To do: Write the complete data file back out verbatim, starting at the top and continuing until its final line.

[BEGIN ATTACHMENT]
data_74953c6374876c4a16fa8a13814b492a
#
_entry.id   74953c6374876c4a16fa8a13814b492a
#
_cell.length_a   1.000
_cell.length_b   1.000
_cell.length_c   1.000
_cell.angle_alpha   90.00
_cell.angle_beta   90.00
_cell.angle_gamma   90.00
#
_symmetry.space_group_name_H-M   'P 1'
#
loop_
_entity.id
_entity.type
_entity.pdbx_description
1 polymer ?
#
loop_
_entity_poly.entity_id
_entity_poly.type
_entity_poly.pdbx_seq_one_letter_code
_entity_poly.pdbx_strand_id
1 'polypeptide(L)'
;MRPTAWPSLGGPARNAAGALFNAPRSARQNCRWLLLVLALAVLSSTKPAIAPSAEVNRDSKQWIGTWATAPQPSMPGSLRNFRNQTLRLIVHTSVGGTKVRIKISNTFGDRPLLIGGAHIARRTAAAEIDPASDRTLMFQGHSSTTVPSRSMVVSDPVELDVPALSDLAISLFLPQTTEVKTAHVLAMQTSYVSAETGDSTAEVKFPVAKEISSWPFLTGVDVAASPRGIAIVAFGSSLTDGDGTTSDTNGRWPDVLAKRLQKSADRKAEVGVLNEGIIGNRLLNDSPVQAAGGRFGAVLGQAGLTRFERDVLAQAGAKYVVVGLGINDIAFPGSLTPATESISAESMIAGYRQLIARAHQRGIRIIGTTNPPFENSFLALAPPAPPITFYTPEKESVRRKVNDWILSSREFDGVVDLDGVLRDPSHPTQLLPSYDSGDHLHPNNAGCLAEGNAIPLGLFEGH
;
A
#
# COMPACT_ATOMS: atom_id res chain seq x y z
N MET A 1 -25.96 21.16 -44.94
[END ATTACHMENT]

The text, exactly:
data_74953c6374876c4a16fa8a13814b492a
#
_entry.id   74953c6374876c4a16fa8a13814b492a
#
_cell.length_a   1.000
_cell.length_b   1.000
_cell.length_c   1.000
_cell.angle_alpha   90.00
_cell.angle_beta   90.00
_cell.angle_gamma   90.00
#
_symmetry.space_group_name_H-M   'P 1'
#
loop_
_entity.id
_entity.type
_entity.pdbx_description
1 polymer ?
#
loop_
_entity_poly.entity_id
_entity_poly.type
_entity_poly.pdbx_seq_one_letter_code
_entity_poly.pdbx_strand_id
1 'polypeptide(L)'
;MRPTAWPSLGGPARNAAGALFNAPRSARQNCRWLLLVLALAVLSSTKPAIAPSAEVNRDSKQWIGTWATAPQPSMPGSLRNFRNQTLRLIVHTSVGGTKVRIKISNTFGDRPLLIGGAHIARRTAAAEIDPASDRTLMFQGHSSTTVPSRSMVVSDPVELDVPALSDLAISLFLPQTTEVKTAHVLAMQTSYVSAETGDSTAEVKFPVAKEISSWPFLTGVDVAASPRGIAIVAFGSSLTDGDGTTSDTNGRWPDVLAKRLQKSADRKAEVGVLNEGIIGNRLLNDSPVQAAGGRFGAVLGQAGLTRFERDVLAQAGAKYVVVGLGINDIAFPGSLTPATESISAESMIAGYRQLIARAHQRGIRIIGTTNPPFENSFLALAPPAPPITFYTPEKESVRRKVNDWILSSREFDGVVDLDGVLRDPSHPTQLLPSYDSGDHLHPNNAGCLAEGNAIPLGLFEGH
;
A
#
# COMPACT_ATOMS: atom_id res chain seq x y z
N MET A 1 -25.96 21.16 -44.94